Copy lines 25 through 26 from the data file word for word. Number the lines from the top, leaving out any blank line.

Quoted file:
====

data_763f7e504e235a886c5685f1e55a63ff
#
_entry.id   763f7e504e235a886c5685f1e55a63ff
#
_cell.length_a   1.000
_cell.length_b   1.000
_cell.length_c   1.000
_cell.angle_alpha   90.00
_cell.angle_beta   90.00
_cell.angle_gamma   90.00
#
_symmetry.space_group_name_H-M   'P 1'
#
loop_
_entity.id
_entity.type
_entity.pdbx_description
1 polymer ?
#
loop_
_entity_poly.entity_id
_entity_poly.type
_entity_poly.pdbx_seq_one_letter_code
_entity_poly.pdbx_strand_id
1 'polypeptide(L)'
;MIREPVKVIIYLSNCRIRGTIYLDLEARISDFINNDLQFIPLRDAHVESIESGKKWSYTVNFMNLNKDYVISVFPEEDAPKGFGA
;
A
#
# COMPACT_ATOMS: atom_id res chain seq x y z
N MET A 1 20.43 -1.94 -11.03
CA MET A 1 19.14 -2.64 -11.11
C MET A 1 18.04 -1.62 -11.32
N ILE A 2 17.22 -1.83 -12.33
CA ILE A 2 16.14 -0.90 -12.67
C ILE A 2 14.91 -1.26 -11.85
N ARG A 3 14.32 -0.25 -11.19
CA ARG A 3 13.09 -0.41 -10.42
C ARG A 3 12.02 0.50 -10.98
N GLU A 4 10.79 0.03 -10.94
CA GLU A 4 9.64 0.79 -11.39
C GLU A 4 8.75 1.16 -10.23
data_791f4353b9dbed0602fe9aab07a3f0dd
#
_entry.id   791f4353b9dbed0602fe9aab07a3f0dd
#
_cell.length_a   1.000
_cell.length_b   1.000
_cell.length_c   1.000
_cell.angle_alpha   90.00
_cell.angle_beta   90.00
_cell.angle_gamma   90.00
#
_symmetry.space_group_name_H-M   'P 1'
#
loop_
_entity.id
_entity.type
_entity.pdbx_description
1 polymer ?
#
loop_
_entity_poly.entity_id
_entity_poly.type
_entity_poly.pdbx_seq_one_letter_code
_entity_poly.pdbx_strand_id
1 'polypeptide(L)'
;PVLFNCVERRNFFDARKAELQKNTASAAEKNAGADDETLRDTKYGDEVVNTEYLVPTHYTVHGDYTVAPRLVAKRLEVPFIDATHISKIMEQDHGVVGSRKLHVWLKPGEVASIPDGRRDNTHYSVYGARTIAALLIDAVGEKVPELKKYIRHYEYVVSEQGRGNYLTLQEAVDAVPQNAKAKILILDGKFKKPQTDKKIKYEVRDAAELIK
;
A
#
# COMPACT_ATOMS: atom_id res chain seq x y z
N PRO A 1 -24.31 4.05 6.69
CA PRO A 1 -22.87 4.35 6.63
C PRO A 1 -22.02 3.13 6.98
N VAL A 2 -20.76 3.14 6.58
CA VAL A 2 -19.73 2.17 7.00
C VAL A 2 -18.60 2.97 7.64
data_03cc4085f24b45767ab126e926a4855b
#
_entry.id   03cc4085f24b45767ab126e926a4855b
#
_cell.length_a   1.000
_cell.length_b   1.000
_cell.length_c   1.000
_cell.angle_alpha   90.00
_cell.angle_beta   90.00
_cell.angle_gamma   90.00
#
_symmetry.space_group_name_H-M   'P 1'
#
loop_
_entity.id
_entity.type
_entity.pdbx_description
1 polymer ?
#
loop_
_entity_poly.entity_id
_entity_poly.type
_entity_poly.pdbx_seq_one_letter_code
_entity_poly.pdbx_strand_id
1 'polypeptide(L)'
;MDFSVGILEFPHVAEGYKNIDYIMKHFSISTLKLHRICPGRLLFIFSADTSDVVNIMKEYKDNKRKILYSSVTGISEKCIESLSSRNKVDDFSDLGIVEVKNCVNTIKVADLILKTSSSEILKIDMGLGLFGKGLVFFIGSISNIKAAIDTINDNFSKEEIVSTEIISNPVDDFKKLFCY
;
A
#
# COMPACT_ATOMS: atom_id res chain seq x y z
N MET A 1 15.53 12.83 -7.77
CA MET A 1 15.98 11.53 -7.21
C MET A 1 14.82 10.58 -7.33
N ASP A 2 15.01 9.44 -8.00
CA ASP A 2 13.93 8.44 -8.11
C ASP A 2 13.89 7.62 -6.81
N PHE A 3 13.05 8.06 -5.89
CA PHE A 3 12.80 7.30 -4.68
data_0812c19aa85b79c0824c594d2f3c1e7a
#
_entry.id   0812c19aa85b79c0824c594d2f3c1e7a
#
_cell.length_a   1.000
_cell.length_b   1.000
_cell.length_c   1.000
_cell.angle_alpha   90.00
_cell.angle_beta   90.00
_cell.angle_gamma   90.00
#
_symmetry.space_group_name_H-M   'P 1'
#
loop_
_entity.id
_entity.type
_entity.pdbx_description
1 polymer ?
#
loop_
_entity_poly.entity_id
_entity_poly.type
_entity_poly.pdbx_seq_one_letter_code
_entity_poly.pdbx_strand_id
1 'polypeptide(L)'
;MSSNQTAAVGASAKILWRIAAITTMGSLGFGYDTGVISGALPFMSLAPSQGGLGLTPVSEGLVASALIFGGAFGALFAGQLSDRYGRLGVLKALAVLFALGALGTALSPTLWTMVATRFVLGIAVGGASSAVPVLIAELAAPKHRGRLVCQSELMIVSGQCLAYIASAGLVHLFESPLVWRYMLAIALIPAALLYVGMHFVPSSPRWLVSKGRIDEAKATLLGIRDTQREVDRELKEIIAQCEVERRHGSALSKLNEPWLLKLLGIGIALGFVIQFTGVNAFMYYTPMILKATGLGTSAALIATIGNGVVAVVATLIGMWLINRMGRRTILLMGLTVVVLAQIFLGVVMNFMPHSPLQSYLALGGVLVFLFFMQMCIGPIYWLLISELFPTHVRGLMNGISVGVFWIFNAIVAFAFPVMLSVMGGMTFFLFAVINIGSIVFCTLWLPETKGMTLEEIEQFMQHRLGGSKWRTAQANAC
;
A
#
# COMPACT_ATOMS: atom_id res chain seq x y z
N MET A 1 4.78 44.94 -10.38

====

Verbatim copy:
1 'polypeptide(L)'
;MIREPVKVIIYLSNCRIRGTIYLDLEARISDFINNDLQFIPLRDAHVESIESGKKWSYTVNFMNLNKDYVISVFPEEDAPKGFGA